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Schools closed, roads slow as GTA walloped by winter storm

A sign stands outside Oshawa's General Motors car assembly plant in Oshawa, Canada. The Government of Canada's remaining 73.4 million shares in General Motors are now worth more than $3.4 billion in total, thanks to the combined effect of a solid stock price and a weakened Canadian dollar. THE CANADIAN PRESS/Michelle Siu

A man died shoveling, hundreds of flights were delayed, and schools closed their doors as heavy snowfall and strong winds blasted the GTA on Monday.

Peel paramedics confirmed that a man died while shoveling snow in Mississauga around noon.

Environment Canada issued a winter storm warning for much of southern Ontario and the GTA on Sunday, advising everyone to avoid all non-essential travel during the morning commute.

The national forecaster lifted the warning for parts of southern Ontario — including Toronto, Halton, Peel, York, Durham, Hamilton, Orangeville, Niagara and Waterloo — just before 11 a.m. on Monday.

Midtown Toronto received 22 centimetres of snow, while Brampton and Mississauga received between 20-25 centimetres of snow.

Hamilton mountain received some of the heaviest accumulations with totals between 25-40 centimetres.

Hector Moreno, Manager of Road Operations for the City, called efforts to clear streets, “a race against time.”

The City had 200 salters and 600 road plows out in full force, but many side streets may not be touched until 6 a.m. Tuesday morning.

Universities, colleges, and school boards across the region cancelled classes and buses. Toronto Catholic and public schools were open, but buses were cancelled. Halton, Peel and Dufferin-Peel Catholic schools closed their schools for the day as well as many universities and colleges.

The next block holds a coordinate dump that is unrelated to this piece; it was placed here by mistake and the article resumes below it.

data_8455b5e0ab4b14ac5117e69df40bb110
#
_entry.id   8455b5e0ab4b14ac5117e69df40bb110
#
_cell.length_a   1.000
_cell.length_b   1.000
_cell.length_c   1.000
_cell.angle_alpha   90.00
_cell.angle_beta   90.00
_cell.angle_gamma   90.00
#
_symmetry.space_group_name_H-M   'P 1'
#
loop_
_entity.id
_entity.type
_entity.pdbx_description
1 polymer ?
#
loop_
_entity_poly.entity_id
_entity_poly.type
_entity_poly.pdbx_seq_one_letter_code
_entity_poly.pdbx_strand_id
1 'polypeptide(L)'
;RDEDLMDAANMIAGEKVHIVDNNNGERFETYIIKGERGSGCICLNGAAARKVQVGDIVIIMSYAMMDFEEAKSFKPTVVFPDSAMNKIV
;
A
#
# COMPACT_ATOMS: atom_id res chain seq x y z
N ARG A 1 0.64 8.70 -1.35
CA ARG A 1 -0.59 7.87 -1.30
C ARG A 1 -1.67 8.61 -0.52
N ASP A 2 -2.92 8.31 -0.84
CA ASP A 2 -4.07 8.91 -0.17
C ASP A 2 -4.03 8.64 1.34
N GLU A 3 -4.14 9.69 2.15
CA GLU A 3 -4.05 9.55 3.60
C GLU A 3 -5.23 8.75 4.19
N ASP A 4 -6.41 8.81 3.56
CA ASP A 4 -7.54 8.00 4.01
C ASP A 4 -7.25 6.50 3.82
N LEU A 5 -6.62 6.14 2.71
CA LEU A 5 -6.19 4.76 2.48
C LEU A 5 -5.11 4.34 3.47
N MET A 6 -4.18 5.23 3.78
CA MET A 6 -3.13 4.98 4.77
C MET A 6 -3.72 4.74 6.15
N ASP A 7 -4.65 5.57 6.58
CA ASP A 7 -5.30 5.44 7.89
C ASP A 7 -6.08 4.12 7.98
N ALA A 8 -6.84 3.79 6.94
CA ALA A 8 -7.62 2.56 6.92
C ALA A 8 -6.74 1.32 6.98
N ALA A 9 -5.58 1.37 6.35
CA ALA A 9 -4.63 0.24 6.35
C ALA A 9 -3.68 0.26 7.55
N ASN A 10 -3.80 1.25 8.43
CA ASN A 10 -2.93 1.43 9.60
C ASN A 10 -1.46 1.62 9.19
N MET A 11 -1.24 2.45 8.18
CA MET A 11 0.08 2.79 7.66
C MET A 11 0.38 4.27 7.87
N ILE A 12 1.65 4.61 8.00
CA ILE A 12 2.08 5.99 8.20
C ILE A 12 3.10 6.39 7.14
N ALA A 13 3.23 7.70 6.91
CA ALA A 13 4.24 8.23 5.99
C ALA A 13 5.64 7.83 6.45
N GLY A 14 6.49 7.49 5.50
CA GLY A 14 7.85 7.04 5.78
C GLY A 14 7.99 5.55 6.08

Toronto District School Board (TDSB) spokesperson Ryan Bird defended the move to cancel buses while schools remained open, saying the vast majority of TDSB students don’t ride the buses regularly.

“We are an urban board,” stressed Bird. “Ninety per cent of our students do not rely on school buses. (It’s a) very unique situation in Toronto, unlike other school boards in the GTA.

Visit our Storm Centre for all the latest updates on closures and cancellations.

680News air-borne traffic reporter Darryl Dahmer advised drivers to quadruple their usual travel time as blowing snow slows the commute.

At least one in 10 flights are not landing or taking off at Pearson airport as more than 180 flights have been cancelled.

 

 

Environment Canada is calling for wind gusts ranging from 50 to 70 kilometres an hour which can reduce visibility to 500 metres in some areas.

 

In addition to the snow, frigid temperatures have settled over the region. Toronto is under an extreme cold weather alert, with a forecast high of -11 C, feeling like -23 with the wind, according to 680News meteorologist Jill Taylor.

 The storm comes as fuzzy forecasters offer their predictions for the rest of winter this Groundhog Day.

Wiarton Willie called for an early spring when he emerged just after 8 a.m.

But Nova Scotia’s Shubenacadie Sam saw his shadow, which according to groundhog folklore means we can expect six more weeks of winter.

Last year, only Willie was correct when he spotted his shadow.

What’s it like where you are? Below are some photos, or click here for a mobile-friendly version.

With files from Jamie Pulfer, Melissa Duggan, Kevin Misener, and the Canadian Press

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